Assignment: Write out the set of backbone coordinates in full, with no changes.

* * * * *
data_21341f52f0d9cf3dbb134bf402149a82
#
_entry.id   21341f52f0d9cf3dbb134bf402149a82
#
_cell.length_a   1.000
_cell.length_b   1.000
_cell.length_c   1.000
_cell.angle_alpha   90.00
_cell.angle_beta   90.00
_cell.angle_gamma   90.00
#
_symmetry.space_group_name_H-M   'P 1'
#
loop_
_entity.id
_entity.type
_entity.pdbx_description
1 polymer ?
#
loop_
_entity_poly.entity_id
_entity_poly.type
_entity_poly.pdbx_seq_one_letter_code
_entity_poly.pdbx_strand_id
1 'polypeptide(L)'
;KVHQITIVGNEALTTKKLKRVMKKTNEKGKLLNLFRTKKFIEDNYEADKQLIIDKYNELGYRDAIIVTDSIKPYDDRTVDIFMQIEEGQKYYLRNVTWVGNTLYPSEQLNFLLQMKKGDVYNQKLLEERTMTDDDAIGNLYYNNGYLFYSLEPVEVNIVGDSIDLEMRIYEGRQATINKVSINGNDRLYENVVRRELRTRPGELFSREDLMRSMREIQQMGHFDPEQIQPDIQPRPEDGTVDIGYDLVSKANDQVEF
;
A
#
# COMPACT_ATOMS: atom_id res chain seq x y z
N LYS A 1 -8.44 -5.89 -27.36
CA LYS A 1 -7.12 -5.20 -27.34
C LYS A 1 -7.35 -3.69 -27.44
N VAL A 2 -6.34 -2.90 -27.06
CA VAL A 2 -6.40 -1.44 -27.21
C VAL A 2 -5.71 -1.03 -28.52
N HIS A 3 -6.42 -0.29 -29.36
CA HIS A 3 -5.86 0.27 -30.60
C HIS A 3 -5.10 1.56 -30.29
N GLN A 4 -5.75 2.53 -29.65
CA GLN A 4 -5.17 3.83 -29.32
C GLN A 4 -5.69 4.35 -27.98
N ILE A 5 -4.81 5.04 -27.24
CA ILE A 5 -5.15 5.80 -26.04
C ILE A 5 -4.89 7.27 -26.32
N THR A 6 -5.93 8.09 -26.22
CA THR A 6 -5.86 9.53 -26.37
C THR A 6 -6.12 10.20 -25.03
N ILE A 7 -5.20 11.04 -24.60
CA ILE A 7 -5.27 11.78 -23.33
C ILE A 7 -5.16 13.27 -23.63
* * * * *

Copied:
data_21341f52f0d9cf3dbb134bf402149a82
#
_entry.id   21341f52f0d9cf3dbb134bf402149a82
#
_cell.length_a   1.000
_cell.length_b   1.000
_cell.length_c   1.000
_cell.angle_alpha   90.00
_cell.angle_beta   90.00
_cell.angle_gamma   90.00
#
_symmetry.space_group_name_H-M   'P 1'
#
loop_
_entity.id
_entity.type
_entity.pdbx_description
1 polymer ?
#
loop_
_entity_poly.entity_id
_entity_poly.type
_entity_poly.pdbx_seq_one_letter_code
_entity_poly.pdbx_strand_id
1 'polypeptide(L)'
;KVHQITIVGNEALTTKKLKRVMKKTNEKGKLLNLFRTKKFIEDNYEADKQLIIDKYNELGYRDAIIVTDSIKPYDDRTVDIFMQIEEGQKYYLRNVTWVGNTLYPSEQLNFLLQMKKGDVYNQKLLEERTMTDDDAIGNLYYNNGYLFYSLEPVEVNIVGDSIDLEMRIYEGRQATINKVSINGNDRLYENVVRRELRTRPGELFSREDLMRSMREIQQMGHFDPEQIQPDIQPRPEDGTVDIGYDLVSKANDQVEF
;
A
#
# COMPACT_ATOMS: atom_id res chain seq x y z
N LYS A 1 -8.44 -5.89 -27.36
CA LYS A 1 -7.12 -5.20 -27.34
C LYS A 1 -7.35 -3.69 -27.44
N VAL A 2 -6.34 -2.90 -27.06
CA VAL A 2 -6.40 -1.44 -27.21
C VAL A 2 -5.71 -1.03 -28.52
N HIS A 3 -6.42 -0.29 -29.36
CA HIS A 3 -5.86 0.27 -30.60
C HIS A 3 -5.10 1.56 -30.29
N GLN A 4 -5.75 2.53 -29.65
CA GLN A 4 -5.17 3.83 -29.32
C GLN A 4 -5.69 4.35 -27.98
N ILE A 5 -4.81 5.04 -27.24
CA ILE A 5 -5.15 5.80 -26.04
C ILE A 5 -4.89 7.27 -26.32
N THR A 6 -5.93 8.09 -26.22
CA THR A 6 -5.86 9.53 -26.37
C THR A 6 -6.12 10.20 -25.03
N ILE A 7 -5.20 11.04 -24.60
CA ILE A 7 -5.27 11.78 -23.33
C ILE A 7 -5.16 13.27 -23.63